Dominican Republic Dangerous for Medical Tourists, Risks Too High in Four Other Countries: New Report from Medical Travel Quality Alliance
A new medical tourism report out today from Medical Travel Quality Alliance (MTQUA) warns travelers not to have medical procedures done in Dominican Republic and puts four other countries on a watch list.
The Medical Travel Advisory, the first ever issued by the medical tourism industry,
identifies an excessive number of deaths and life-threatening infections of medical
tourists in Dominican Republic, and cautions medical tourists about specific safety
risks in Thailand, Mexico, India and South Korea.
“We urge medical travelers to seek an alternative to the Dominican Republic,” says Julie Munro, president of MTQUA. “At least four people this year alone have died after surgery that we know of. Dozens more acquired life-threatening infections they had to treat in hospital back home. This is unacceptable.”
As many medical tourists start planning in January for medical travel later in the year, MTQUA cautions them to take greater care when considering medical or surgical procedures in Thailand, South Korea, India and especially in Mexico, where deaths from weight loss and plastic surgery in certain clinics in the border towns of Tijuana and Mexicali have been widely reported in the American media.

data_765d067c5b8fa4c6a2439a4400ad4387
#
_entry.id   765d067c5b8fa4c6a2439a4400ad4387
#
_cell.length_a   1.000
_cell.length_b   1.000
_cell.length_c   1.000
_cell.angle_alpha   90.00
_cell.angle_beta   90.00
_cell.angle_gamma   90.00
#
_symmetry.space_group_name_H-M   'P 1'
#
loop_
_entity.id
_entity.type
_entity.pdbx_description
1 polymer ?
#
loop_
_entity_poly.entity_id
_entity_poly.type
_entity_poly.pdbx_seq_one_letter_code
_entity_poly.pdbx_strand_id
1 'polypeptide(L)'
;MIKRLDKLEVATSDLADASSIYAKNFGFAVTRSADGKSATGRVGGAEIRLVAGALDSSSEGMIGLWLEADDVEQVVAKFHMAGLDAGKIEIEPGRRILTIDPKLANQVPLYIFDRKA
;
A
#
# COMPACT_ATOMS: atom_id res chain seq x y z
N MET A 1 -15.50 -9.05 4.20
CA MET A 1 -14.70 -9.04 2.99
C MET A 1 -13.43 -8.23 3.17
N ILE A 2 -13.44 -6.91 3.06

Conditions in these countries present unreasonable and unwarranted risk, and possible life-altering harm including poor quality results, disregard for medical traveler safety, and even death, according to MTQUA.
“We are naming the Dominican Republic because this situation has been going on for years. It is widespread and not confined to one or two clinics. Neither the government nor the medical establishment has shown a clear commitment to fix this. Instead, the country continues to promote itself as a preferred medical tourism destination which is absolutely not the case,” says Munro.
For now, Dominican Republic authorities have shut down one clinic but not other clinics that have been identified as the source of life-altering surgical-site infections in medical travelers in reports from as far back as 2003.
MTQUA calls on the governments and the medical profession of these countries to review specific incidents and the underlying reasons why medical tourists are finding themselves at such high risk so that medical and wellness travel becomes safer and better for all medical tourists.
Medical tourists can keep risks low by using the services of a professional care manager or patient representative at the destination and one who charges a fee for services. Avoid commission agents paid for bringing patients to a hospital or clinic. Hospitals are generally safer than clinics as even registered clinics often don’t follow the same cleanliness and sterile procedures, have unlicensed staff, and are not close to emergency facilities.